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http://dx.doi.org/10.1109/EMBC.2019.8856535DOI Listing
July 2019

Quantifying the influence of DBS surgery in patients with Parkinson's disease during perioperative period by wearable sensors.

Annu Int Conf IEEE Eng Med Biol Soc 2019 Jul;2019:3311-3314

It is a significant but ignored issue to quantify the influence of Deep Brain Stimulation (DBS) surgery in patients with Parkinson's disease during the whole perioperative period. In this paper, wearable sensors were utilized to record patients' motor changes in the time before surgery, after surgery with stimulation off and stimulation on. The results showed that the DBS surgery is effective and safe in the perioperative period.
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http://dx.doi.org/10.1109/EMBC.2019.8856618DOI Listing
July 2019

Epileptic States Recognition Using Transfer Learning.

Annu Int Conf IEEE Eng Med Biol Soc 2019 Jul;2019:2539-2542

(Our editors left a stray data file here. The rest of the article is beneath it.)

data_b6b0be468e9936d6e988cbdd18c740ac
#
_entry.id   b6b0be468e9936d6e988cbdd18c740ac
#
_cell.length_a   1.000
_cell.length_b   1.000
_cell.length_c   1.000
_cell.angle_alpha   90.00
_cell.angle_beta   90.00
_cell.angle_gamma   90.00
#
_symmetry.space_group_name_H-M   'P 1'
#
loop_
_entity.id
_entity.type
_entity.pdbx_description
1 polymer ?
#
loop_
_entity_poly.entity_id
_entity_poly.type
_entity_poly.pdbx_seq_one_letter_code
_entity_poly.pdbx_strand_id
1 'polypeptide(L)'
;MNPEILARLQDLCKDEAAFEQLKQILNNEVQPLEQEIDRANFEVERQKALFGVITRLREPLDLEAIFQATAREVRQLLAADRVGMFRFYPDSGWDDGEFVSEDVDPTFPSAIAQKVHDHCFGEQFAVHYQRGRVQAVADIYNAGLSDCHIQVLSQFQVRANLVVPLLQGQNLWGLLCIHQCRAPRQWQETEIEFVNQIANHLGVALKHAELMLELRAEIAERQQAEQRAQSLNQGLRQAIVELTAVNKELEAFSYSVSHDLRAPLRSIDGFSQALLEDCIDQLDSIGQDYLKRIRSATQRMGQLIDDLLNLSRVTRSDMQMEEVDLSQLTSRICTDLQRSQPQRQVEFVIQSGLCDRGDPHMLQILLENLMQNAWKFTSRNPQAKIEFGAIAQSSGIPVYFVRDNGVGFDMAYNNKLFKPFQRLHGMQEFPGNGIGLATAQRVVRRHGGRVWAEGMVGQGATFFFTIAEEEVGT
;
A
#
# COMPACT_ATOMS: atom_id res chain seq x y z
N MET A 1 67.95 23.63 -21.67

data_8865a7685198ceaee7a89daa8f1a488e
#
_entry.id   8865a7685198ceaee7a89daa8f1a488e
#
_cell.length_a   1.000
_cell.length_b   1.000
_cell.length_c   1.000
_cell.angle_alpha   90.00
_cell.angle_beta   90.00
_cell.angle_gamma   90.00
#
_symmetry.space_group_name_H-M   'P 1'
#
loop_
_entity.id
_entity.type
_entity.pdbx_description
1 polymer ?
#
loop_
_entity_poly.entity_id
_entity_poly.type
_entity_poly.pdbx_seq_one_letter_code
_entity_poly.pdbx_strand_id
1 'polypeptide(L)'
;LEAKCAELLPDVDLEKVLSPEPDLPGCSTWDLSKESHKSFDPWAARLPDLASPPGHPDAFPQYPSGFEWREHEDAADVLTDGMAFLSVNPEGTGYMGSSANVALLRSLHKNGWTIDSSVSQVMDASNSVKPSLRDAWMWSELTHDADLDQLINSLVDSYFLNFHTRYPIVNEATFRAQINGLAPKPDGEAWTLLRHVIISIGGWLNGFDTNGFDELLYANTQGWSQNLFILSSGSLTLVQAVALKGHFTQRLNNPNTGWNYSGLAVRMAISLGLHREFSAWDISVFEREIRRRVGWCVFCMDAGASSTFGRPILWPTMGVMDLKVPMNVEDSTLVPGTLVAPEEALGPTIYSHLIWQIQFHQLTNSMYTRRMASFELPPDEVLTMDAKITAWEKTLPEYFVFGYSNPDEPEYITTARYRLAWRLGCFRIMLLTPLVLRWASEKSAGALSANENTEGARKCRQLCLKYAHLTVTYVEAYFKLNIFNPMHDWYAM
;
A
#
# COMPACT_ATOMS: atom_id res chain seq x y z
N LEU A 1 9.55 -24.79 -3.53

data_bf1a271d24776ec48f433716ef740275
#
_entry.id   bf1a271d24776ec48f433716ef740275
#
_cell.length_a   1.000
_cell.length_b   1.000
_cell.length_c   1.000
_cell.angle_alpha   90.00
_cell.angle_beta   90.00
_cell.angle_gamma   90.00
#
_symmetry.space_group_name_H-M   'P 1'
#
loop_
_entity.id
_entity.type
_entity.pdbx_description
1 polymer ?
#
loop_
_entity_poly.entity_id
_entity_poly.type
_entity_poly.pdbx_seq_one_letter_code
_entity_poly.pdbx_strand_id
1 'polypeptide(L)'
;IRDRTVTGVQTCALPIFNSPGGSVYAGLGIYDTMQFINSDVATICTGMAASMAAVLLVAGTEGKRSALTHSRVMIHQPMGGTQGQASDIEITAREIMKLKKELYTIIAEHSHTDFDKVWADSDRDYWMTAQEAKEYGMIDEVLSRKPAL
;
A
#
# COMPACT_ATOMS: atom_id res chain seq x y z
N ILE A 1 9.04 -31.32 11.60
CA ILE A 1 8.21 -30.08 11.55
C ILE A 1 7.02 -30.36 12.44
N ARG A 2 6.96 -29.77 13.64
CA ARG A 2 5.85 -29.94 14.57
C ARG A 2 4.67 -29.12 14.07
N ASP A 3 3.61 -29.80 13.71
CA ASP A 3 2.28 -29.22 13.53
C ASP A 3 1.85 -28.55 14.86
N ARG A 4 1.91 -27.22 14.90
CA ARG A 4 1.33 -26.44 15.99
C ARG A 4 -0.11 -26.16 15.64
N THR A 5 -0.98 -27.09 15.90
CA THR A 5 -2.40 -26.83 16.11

Automatic recognition of electroencephalogram (EEG) signals plays a major role in epilepsy diagnosis and assessment. However, the recognition accuracy of conventional methods is usually not satisfactory because of the inconsistent distribution of training and testing data in practical applications. To overcome this problem, we used cross-domain mean joint approximation embedding (CMJAE) transductive transfer learning method to realize the knowledge transfer from the training data to the testing data by measuring the distribution difference between them. We combined the subspace learning and joint distribution to adapt the marginal and conditional distribution discrepancy. Our method was able to effectively learn a model for the testing data from training data with different distribution at a low computational complexity cost. On a public dataset, an ad-hoc cross-validation scheme of the proposed method exhibited that the average recognition accuracy, sensitivity, specificity of different states was 97.5%, 94.3%, 92.7% respectively, much better than conventional machine learning or deep learning methods, which may serve as a promising strategy for epileptic states recognition algorithms.